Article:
FILM 1

Rogue One: A Star Wars Story – Deeply sincere trailer review

Rogue One: A Star Wars Story is the latest film to be set a long time ago in a galaxy far, far away, yet somehow in the future, but not as far in the future as The Force Awakens or the trilogy that precedes it. It’s the one before all that, but after episodes one, two and three, which were actually made more recently than four, five and six. It’s episode three and a half. It’s quite simple.

Anyway, it’s going to show us how the Rebels acquired the plans to the Death Star because that “Many Bothans died to bring us this information” line from Return of the Jedi wasn’t sufficient. We need to actually see them die, I guess.

And now Rogue One has what’s being called a ‘teaser trailer’, giving us a greater idea of how the film might pan out, even though we already know exactly how it ends. I’m not sure why they’re calling it a teaser, though. The protagonist actually talks, it sets up a plot and it’s too long for anyone to convert into a GIF, so it’s surely a fully fledged, un-bastardised, proper trailer. Teasers usually just contain strobe lighting and grunting.

Whatever it is, it’s been cut together brilliantly, bringing back memories of the hair follicle damage done by The Force Awakens trailer. It introduces us to Felicity Jones’s Jyn Erso, who many of you might have noticed is a female. And she’s not even an earlier/later version of Padme or Princess Leia or Rey. She’s a brand new character, which is terribly progressive. Handily for the story, she’s the rebellious kind.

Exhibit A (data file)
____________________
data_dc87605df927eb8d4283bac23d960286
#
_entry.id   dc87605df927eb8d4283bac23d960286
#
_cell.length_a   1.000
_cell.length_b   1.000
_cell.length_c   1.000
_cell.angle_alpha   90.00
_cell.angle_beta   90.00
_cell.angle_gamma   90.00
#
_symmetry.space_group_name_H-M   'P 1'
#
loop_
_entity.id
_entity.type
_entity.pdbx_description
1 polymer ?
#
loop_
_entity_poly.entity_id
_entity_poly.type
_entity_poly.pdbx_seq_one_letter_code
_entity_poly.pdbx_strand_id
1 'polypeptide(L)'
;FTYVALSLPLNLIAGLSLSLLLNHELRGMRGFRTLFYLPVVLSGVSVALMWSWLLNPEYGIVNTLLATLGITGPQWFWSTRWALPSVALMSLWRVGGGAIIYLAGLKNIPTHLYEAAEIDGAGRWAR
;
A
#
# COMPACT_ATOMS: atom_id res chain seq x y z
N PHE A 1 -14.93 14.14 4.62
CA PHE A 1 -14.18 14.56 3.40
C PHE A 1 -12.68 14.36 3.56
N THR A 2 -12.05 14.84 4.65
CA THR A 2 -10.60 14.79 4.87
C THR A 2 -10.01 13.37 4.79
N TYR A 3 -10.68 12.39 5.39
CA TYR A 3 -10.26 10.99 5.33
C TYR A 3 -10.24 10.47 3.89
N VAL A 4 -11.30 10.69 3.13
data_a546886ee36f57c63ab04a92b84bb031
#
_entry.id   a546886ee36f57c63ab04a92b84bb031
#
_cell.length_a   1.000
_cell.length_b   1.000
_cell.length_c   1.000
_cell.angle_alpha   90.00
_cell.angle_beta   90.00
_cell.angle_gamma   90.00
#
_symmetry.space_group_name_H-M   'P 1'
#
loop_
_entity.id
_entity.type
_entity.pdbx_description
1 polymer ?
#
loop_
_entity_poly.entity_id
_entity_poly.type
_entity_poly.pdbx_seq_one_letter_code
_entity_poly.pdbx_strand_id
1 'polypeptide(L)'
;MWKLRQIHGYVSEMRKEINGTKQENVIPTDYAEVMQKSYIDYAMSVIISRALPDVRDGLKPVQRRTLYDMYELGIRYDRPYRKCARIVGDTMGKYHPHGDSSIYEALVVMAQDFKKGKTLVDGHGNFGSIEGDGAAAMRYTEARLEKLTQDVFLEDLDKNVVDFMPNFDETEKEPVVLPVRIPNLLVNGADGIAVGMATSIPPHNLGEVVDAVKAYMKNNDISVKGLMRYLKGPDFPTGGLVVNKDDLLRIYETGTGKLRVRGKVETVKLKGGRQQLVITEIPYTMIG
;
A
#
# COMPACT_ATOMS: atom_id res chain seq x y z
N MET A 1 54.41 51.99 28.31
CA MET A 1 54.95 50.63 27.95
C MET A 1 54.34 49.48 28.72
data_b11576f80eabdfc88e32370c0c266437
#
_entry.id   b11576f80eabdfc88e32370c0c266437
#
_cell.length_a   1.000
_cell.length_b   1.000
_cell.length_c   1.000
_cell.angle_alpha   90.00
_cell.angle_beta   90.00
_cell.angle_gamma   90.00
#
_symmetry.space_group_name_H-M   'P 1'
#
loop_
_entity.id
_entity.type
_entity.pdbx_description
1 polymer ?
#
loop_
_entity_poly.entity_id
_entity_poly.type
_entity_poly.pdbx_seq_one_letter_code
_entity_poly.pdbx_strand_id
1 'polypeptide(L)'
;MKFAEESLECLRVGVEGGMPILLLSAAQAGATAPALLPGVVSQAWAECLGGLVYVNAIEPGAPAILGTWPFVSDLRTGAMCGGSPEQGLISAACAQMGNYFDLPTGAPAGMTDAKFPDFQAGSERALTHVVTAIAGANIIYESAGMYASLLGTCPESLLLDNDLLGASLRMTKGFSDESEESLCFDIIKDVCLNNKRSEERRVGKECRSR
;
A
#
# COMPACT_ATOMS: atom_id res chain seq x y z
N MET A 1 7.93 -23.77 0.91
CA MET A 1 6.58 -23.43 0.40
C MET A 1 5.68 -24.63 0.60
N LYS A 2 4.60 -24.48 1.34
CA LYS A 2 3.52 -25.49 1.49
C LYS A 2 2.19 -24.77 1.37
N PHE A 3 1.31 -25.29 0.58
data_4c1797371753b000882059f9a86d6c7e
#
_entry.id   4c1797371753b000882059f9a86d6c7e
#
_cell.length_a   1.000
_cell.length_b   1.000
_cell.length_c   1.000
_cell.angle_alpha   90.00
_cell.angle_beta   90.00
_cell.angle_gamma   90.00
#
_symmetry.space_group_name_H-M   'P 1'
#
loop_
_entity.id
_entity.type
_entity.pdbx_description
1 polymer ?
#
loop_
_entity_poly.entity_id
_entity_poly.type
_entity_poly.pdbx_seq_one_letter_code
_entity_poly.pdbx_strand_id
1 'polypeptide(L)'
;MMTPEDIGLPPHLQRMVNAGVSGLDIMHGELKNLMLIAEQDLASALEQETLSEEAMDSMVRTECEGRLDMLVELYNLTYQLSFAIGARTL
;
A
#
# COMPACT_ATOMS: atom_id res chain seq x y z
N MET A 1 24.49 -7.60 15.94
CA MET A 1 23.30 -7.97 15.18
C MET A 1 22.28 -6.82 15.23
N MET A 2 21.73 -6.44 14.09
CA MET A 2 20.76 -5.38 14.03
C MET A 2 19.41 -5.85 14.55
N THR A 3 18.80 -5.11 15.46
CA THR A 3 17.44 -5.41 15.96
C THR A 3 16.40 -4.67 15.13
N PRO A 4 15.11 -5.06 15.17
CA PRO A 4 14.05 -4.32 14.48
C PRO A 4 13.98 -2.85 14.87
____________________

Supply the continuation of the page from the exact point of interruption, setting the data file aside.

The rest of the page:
Cue the dramatic farting trumpets and an equally ominous shot of the Death Star, which currently isn’t blown up. The Rebellion wants to know why there’s a massive football in space and how to destroy it. Of course, they can’t put the old DVDs in and experience the timeline in a demented order like we can, so they have no idea that all you have to do is shoot a proton torpedo up its arsehole.

When the Death Star detects intruders snooping around its orifices, it starts whaling and screeching like a distressed elephant. Coincidentally, that makes all the images that follow look decisively more theatrical: an Imperial man standing inexplicably still, which might explain why his costume has remained perfectly white, Stormtroopers looking 20% more confident because they know there’s no Jedis in this film to mind trick them, samurais with massive wooden sticks and Forest Whitaker who has a limp that will probably need to be explained in another prequel.

Then we’re shown the beach scene from Saving Private Ryan that just happens to have AT-AT Walkers in it. Rebels bum-rush the twenty-meter-tall behemoths with nothing more than laser rifles and presumably a deluded sense of optimism. It’s awfully gritty, but that’s only natural when you film with sand.

At this point, Jyn Erso does her best Katniss Everdeen impression, dressed in black Imperial gear, and gazes into the camera as if to denote a sense of uncertainty about her destiny. Chances are it ends with her being choked to death by Hayden Christensen. Yoda forbid.

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